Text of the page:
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Post-traumatic stress disorder (PTSD), as defined by the Mayo Clinic “is a mental health condition that’s triggered by a terrifying event—either experiencing it or witnessing it.” PTSD is recognized in the Diagnostic and Statistical Manual of Mental Disorders, Fifth Edition (DSM-5) and can be found listed under Trauma- and Stressor- Related Disorders. It is highly common for people with PTSD to suffer from co-occurring disorders, such as chronic pain, anxiety disorders, depression, and attention-deficit hyperactivity disorder (ADHD). According to the National Center for PTSD, a program of the U.S. Department of Veterans Affairs, about seven or eight of every 100 people will experience PTSD in their lifetime. Each person with PTSD has the propensity to experience varying levels of severity of symptoms. The American Psychiatric Association (APA) divided the symptoms of PTSD into the following four categories: 

  1. Intrusion symptoms: The traumatic event is persistently re-experienced in the following way(s):
    1. Involuntary, upsetting memories
    2. Distressing dreams
    3. Flashbacks
    4. Emotional distress after exposure to traumatic reminders
    5. Physical reactivity after exposure to traumatic reminders
  2. Avoidance: Avoidance of trauma-related stimuli after the trauma, in the following way(s):
    1. Avoiding people, places, activities, objects, and situations that may trigger distressing memories.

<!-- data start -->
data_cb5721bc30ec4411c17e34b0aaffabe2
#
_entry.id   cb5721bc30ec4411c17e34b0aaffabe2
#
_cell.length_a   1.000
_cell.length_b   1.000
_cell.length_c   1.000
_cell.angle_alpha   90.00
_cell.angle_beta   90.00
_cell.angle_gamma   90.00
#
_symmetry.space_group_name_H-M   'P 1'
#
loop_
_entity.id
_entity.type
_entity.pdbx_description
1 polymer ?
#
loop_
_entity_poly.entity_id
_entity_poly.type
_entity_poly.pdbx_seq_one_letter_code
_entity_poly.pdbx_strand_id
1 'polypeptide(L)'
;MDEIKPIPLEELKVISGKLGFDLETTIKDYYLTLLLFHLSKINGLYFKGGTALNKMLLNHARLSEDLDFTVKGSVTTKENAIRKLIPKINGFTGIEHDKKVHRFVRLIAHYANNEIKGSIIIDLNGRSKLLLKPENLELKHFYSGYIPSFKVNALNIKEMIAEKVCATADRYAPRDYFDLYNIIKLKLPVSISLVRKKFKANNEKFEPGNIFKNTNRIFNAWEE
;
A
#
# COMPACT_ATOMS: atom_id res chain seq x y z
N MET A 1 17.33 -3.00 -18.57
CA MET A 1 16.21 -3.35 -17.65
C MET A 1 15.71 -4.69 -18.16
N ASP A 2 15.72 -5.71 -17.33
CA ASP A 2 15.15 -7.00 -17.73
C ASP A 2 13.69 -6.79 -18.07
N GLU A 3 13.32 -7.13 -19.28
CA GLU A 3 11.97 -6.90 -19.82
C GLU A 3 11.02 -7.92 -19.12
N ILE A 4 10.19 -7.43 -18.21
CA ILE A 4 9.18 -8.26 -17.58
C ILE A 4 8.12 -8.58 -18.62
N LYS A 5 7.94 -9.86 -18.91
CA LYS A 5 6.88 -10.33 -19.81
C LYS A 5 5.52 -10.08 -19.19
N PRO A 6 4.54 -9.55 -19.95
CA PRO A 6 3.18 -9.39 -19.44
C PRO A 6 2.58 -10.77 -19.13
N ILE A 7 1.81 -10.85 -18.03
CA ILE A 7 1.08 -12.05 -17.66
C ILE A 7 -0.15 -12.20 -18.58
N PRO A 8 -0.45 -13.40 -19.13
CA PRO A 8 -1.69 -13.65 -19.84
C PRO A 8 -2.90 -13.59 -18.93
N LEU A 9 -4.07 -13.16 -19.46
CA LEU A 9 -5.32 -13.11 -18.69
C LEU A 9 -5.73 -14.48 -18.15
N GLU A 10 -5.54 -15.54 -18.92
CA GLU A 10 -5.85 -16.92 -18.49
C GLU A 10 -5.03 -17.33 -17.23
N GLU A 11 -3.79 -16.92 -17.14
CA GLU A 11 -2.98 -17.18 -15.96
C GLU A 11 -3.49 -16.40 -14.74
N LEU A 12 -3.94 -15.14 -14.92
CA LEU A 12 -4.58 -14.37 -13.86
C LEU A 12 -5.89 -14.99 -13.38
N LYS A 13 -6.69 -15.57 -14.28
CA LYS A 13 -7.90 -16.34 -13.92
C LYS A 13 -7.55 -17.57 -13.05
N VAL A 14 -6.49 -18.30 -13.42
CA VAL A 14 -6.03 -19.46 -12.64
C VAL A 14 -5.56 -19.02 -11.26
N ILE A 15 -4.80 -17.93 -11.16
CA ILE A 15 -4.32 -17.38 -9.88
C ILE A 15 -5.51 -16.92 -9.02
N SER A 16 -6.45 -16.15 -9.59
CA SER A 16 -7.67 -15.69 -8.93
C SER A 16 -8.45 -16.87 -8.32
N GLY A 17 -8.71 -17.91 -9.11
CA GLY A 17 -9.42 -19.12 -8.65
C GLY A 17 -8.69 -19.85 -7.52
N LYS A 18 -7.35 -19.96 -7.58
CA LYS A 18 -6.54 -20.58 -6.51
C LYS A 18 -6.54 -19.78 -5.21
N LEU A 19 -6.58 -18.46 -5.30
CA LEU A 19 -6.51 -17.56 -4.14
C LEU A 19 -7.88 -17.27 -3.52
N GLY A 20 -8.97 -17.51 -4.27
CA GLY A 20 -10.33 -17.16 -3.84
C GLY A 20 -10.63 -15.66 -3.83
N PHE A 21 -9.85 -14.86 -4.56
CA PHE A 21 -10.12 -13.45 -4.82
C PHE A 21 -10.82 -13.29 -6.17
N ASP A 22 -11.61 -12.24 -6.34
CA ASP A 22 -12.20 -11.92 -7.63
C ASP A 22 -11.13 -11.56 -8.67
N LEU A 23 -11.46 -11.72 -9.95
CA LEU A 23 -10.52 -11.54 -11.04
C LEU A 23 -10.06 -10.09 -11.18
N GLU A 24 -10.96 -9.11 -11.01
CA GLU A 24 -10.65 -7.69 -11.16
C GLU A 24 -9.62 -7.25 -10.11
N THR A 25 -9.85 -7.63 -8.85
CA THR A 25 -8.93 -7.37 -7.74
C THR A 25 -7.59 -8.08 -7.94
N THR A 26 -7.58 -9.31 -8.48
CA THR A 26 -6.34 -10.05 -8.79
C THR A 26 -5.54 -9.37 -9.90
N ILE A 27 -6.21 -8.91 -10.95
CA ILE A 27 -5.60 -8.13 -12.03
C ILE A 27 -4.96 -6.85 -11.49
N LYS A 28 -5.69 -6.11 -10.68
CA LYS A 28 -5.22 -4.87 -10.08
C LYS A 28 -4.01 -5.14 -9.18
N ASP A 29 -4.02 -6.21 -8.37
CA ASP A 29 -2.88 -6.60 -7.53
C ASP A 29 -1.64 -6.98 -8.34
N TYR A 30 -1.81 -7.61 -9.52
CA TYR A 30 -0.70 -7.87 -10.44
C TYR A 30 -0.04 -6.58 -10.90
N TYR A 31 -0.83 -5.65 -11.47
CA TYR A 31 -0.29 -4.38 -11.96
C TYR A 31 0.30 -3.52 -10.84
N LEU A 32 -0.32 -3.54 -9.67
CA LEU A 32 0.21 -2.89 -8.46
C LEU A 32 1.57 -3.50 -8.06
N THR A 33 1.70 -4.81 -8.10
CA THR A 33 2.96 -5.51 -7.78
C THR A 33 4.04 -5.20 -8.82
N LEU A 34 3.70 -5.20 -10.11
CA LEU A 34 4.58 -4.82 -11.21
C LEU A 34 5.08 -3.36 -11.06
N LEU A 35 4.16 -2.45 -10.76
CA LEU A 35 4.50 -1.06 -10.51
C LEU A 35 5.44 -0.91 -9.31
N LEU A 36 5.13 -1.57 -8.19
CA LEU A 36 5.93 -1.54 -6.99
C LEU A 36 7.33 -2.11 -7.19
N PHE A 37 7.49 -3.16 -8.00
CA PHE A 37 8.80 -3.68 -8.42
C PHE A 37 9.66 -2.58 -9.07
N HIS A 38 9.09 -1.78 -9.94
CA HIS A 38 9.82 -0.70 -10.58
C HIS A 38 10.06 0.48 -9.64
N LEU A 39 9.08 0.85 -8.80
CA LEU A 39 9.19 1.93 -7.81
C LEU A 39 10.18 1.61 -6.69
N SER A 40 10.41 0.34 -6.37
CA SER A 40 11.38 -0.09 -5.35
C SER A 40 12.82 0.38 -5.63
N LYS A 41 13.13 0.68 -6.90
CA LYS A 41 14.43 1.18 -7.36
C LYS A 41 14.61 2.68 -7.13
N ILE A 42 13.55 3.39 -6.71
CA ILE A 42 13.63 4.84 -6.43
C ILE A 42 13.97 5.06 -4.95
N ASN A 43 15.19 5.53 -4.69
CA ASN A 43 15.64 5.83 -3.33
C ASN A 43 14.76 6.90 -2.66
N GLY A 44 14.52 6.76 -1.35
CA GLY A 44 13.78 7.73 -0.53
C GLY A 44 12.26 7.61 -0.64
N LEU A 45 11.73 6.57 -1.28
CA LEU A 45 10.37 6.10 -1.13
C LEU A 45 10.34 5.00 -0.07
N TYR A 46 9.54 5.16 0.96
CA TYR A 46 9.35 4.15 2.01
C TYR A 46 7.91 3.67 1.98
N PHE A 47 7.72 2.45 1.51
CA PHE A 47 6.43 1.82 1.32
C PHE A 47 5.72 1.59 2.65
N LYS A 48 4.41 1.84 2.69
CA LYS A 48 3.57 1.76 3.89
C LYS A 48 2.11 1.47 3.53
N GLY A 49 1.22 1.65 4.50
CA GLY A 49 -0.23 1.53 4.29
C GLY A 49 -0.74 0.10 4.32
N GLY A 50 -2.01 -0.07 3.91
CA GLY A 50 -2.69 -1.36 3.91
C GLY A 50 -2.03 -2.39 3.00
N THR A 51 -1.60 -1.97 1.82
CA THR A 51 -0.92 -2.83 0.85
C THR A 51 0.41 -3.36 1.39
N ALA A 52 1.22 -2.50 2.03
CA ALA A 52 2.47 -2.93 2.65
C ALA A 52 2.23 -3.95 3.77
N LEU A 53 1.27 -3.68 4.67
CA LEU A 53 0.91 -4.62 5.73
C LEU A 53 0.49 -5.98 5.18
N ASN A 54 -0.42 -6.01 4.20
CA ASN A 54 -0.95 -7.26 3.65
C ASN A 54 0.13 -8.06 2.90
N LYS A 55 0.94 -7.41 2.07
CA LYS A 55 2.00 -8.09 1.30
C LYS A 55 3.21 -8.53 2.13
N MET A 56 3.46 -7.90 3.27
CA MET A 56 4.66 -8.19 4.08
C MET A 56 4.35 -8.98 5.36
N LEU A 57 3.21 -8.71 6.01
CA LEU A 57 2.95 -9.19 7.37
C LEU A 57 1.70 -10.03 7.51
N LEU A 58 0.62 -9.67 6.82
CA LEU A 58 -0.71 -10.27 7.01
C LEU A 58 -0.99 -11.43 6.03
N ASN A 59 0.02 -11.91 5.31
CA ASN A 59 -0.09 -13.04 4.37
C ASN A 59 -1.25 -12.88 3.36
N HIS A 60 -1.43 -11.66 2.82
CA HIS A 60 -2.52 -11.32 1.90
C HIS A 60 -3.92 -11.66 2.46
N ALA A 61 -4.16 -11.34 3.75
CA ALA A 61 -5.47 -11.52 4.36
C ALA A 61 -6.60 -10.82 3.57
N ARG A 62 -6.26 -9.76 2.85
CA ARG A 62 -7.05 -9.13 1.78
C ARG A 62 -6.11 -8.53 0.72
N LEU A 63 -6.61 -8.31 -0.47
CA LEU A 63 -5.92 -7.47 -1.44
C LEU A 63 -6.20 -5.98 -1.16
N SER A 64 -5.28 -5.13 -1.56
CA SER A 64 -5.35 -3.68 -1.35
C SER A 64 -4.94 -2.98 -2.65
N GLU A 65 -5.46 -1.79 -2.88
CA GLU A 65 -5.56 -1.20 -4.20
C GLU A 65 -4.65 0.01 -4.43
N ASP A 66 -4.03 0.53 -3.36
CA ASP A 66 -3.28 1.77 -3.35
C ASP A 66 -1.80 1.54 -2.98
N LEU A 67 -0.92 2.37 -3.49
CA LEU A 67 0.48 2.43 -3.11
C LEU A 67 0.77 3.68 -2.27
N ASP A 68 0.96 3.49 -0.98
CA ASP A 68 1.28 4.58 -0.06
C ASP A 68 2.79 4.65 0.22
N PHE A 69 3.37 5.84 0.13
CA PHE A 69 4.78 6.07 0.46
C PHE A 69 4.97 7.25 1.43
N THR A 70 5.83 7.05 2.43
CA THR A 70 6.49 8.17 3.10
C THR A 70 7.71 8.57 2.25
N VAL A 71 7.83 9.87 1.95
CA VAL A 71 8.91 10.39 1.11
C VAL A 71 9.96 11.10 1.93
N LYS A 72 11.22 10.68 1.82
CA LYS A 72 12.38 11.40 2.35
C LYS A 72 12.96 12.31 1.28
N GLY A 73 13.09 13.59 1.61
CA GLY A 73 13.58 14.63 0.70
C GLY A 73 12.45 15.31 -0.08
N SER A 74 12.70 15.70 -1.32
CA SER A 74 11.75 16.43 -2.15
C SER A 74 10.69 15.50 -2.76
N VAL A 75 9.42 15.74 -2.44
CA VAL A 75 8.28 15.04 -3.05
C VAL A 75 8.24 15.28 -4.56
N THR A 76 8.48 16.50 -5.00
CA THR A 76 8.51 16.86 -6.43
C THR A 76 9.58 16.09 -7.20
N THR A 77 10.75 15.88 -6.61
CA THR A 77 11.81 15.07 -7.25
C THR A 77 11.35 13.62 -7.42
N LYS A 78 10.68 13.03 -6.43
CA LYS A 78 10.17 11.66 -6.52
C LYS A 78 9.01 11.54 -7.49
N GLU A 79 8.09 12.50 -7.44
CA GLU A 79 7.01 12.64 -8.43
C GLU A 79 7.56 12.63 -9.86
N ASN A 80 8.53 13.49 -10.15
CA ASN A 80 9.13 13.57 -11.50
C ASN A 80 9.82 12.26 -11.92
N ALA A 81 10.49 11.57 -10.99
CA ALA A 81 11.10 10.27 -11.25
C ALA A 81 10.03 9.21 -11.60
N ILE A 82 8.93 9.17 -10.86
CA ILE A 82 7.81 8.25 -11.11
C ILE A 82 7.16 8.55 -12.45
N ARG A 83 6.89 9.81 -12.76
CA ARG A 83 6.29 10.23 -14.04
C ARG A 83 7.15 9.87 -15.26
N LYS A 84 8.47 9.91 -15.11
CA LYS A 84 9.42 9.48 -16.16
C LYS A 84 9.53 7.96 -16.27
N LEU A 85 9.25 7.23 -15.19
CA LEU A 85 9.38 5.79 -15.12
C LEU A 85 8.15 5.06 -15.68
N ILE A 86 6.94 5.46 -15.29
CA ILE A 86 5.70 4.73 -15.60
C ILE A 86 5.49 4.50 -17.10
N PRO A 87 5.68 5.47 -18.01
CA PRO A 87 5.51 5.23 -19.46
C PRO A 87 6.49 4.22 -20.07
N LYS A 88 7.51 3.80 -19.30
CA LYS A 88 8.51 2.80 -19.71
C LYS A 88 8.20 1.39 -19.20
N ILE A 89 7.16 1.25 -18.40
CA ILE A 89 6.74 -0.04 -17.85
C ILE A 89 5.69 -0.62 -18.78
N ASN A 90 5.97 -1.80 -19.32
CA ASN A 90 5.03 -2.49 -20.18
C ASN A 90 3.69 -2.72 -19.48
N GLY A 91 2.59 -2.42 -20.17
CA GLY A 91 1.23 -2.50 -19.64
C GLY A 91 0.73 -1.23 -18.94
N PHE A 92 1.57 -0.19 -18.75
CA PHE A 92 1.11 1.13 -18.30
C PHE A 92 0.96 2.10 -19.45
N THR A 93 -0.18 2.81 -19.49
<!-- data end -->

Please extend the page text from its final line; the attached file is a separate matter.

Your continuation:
2. People may try to avoid remembering or thinking about the traumatic event. 
    3. Resist talking about what happened or how they feel about it.
  3. Alterations in cognition and mood: Negative thoughts or feelings that began or worsened after the trauma, in the following way(s):
    1. Inability to remember important aspects of the traumatic event
    2. Overly negative thoughts and assumptions about oneself or the world
    3. Exaggerated blame of self or others for causing the trauma
    4. Negative affect
    5. Decreased interest in activities
    6. Ongoing fear, horror, anger, guilt, or shame
    7. Feeling detached or estranged from others
    8. Experiencing a void of happiness or satisfaction
  4. Alterations in arousal and reactivity: Trauma-related arousal and reactivity that began or worsened after the trauma, in the following way(s):
    1. Difficulty sleeping
    2. Hypervigilance
    3. Irritability or aggression
    4. Difficulty concentrating
    5. Risky or destructive behavior
    6. Heightened startle reaction

As is outlined in the PTSD diagnostic criteria provided in the DSM-5, for a person to be diagnosed with PTSD, his or her symptoms must last for more than one month, must create distress or functional impairment, and must not be due to medication, substance use, or other illness. 

For Information and Support 

Every family in need of mental health treatment must select a program that will best suit the needs of their family. When one member of a family struggles, it impacts everyone in the family unit. To maximize the benefits of treatment we work closely with the entire family to ensure that everyone is receiving the support they need through these difficult times. Seeking help is never easy, but you are not alone! If you or someone you know needs mental health treatment, we strongly encourage you to reach out for help as quickly as possible. It is not uncommon for many mental health difficulties to impact a person’s life, long term. Pursuing support at the beginning of one’s journey can put the individual in the best position to learn how to manage themselves in a healthy way so they can go on to live happy and fulfilling lives.


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